There are four things you need if you want to become a master at anything… including the craft of trial lawyering.
Tune in to today’s podcast to find out what those four things are and why you should not hire a trial consultant (including me)—until you have ‘em.
Don’t spend a cent on a trial consultant until you listen to this episode. Promise?
EPISODE 195 TRANSCRIPTION
Hello everyone. Welcome to another episode of From Hostage to Hero. Today we're talking about Why You Don't Want to Work With Me One-on-One, and I'm going to explain what I mean in just a minute.
We just opened the H2H Playground™ yesterday. You can go to sariswears.com/play, and we're very excited about that. But when we talked to people about why they didn't join in our last open, they'll normally come up with two objections.
The first objection is time, right? So that's always one of the objections. I don't have the time. Here's what I'll say about that because this is not about that, but just to continue moving on here, is that if you do not have time to work on your craft, then you shouldn't be a trial lawyer, full stop.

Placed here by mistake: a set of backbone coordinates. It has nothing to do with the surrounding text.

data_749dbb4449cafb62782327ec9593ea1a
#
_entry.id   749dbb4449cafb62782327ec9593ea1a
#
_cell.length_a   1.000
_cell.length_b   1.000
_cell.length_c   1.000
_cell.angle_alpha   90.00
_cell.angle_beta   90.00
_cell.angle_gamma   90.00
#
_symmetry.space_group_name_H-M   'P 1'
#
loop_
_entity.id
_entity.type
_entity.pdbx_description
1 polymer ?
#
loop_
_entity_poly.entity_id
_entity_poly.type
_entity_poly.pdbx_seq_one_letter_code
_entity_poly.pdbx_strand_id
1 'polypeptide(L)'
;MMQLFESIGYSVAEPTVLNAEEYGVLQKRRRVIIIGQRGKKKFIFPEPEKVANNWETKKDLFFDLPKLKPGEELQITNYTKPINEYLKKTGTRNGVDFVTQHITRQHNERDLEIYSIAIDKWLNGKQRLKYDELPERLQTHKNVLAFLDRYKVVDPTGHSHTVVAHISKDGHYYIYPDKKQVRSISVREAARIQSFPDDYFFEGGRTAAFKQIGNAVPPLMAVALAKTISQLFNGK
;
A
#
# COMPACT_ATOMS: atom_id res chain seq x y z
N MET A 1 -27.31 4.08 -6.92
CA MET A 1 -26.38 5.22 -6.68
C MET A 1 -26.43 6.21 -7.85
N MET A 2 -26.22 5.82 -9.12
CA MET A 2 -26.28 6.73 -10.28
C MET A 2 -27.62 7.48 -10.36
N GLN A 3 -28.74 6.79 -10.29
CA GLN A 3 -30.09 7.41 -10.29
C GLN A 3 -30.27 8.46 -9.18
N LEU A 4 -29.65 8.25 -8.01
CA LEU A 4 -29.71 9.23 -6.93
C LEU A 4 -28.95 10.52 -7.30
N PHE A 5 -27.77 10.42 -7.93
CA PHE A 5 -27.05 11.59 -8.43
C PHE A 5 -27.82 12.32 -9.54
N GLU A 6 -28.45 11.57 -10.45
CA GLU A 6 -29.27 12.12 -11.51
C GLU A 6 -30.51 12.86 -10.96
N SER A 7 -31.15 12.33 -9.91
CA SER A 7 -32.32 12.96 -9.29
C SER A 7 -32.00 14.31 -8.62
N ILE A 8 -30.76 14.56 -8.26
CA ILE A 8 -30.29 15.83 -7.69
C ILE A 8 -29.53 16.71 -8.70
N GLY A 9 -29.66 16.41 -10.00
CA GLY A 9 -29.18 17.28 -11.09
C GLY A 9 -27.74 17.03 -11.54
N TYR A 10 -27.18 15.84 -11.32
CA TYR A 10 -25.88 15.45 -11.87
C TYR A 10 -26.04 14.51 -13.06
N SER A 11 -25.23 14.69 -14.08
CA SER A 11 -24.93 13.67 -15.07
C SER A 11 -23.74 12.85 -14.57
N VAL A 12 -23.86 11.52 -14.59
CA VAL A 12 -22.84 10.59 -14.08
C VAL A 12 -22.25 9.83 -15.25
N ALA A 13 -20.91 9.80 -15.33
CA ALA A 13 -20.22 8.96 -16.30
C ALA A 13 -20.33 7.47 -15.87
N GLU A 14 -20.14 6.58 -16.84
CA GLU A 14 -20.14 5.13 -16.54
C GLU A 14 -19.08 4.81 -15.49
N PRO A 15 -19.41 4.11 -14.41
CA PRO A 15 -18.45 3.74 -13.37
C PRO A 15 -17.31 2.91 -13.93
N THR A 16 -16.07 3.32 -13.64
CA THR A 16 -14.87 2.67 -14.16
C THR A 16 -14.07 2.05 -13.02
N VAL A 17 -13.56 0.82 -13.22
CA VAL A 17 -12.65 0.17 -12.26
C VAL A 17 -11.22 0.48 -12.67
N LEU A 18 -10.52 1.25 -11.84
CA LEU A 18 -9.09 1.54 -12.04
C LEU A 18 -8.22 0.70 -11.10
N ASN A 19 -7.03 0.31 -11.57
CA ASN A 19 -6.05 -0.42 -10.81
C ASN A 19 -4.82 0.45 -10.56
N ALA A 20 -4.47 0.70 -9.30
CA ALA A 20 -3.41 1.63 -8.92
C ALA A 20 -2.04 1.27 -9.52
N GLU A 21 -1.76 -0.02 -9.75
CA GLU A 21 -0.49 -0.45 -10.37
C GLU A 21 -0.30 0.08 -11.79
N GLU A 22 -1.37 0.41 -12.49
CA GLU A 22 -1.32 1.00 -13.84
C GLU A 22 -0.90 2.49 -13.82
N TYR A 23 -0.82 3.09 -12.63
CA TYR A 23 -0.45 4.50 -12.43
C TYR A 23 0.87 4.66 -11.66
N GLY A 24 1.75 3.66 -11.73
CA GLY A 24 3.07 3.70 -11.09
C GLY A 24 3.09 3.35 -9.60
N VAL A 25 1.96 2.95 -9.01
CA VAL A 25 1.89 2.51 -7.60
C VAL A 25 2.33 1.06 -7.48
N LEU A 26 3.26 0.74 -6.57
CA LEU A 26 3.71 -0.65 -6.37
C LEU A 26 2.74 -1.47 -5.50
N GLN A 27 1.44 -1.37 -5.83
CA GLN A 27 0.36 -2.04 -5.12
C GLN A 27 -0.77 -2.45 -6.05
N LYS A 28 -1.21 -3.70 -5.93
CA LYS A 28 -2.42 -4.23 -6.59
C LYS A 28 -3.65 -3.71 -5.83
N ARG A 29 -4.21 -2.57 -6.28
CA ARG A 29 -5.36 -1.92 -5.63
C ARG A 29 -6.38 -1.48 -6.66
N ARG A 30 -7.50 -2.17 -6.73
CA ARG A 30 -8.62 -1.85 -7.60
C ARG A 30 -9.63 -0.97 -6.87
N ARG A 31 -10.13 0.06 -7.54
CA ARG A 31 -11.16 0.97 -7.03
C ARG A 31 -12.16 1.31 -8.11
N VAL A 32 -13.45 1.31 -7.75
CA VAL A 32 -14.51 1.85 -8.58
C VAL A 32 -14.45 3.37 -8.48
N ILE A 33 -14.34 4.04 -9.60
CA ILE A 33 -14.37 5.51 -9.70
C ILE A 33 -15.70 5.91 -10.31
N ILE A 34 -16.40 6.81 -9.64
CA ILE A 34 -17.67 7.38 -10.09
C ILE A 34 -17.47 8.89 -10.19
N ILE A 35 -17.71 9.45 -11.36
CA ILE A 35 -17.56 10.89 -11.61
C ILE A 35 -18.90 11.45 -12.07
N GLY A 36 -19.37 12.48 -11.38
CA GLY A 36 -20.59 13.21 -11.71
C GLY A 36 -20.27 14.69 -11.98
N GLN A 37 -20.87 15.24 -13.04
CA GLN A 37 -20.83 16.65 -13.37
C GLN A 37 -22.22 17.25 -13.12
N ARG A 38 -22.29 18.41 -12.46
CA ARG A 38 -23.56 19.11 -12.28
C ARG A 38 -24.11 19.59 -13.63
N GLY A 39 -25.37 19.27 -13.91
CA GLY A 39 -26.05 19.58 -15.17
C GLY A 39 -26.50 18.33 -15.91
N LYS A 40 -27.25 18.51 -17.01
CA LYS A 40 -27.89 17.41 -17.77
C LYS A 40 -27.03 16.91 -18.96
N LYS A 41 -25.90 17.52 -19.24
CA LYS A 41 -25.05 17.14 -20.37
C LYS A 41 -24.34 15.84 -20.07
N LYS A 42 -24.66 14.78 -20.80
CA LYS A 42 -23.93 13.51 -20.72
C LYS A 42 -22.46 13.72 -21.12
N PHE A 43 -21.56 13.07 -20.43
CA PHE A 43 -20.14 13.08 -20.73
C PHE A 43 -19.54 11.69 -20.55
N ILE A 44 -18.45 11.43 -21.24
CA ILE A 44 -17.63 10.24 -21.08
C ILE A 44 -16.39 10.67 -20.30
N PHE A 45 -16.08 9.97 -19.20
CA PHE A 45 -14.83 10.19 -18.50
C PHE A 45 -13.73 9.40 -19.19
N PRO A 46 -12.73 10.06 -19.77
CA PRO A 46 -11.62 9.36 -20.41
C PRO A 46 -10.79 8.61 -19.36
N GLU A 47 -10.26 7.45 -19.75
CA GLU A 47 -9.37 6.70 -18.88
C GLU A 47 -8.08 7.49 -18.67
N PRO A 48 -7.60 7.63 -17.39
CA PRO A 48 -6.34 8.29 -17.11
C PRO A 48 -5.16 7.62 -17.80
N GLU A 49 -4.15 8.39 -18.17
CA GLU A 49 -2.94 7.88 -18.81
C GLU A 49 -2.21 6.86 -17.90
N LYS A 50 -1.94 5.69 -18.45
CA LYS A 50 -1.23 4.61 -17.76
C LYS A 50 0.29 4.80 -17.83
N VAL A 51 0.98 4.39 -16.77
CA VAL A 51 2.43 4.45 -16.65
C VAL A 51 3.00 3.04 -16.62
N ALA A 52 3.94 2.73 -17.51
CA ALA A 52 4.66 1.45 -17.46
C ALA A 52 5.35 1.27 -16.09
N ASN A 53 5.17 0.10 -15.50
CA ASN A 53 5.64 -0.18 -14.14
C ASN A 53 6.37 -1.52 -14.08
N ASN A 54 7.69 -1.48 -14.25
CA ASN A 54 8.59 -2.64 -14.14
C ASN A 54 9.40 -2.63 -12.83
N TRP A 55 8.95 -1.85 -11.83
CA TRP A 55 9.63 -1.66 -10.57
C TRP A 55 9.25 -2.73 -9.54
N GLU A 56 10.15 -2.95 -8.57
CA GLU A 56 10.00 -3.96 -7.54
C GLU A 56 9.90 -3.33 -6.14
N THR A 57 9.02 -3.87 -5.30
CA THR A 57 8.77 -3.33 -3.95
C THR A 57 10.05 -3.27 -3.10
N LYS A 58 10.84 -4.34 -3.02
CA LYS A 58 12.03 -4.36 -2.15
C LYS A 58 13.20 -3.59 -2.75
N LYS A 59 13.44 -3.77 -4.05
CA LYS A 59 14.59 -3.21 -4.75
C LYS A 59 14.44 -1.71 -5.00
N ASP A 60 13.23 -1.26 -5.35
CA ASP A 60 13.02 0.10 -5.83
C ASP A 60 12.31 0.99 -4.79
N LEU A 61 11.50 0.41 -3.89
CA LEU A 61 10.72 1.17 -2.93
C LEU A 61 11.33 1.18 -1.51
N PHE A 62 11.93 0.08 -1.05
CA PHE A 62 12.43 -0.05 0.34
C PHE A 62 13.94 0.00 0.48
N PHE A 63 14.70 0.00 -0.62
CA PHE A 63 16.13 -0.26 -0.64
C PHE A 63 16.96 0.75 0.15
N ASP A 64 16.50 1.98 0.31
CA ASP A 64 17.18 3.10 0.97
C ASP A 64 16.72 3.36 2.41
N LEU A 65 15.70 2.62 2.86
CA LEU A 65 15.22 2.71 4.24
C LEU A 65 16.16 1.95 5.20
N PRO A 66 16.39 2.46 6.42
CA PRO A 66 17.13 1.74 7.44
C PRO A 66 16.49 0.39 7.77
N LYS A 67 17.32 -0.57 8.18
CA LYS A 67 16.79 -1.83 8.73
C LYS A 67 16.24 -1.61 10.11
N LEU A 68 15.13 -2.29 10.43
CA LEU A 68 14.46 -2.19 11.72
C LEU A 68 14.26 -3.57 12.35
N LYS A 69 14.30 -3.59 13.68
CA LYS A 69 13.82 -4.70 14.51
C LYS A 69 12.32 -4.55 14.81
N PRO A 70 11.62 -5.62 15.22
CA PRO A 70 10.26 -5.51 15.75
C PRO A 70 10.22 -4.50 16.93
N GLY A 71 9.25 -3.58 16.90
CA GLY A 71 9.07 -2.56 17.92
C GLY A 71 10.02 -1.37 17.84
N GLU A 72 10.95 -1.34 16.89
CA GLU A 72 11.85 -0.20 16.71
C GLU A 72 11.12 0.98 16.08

The second objection we get is money, which I also call bullshit on because the cost of a year's worth of H2H Playground™, a year, is less than, way less, than the cost of one focus group. So money is also not an issue. But we're not talking about time or money today.
The third objection that I get quite a bit, and even if you're in the crew already, you want to keep listening because I'm going to talk about some differences here, is that I don't need to join the crew. I'm just going to hire you one-on-one. And so today I'm going to tell you why you do not want to hire me or any other consultant one-on-one for a very particular reason. I know it's a weird thing to say, and it's not because I'm crazy that you don't want to hire me. I mean, I am. And it's not because don't know my shit, because I do.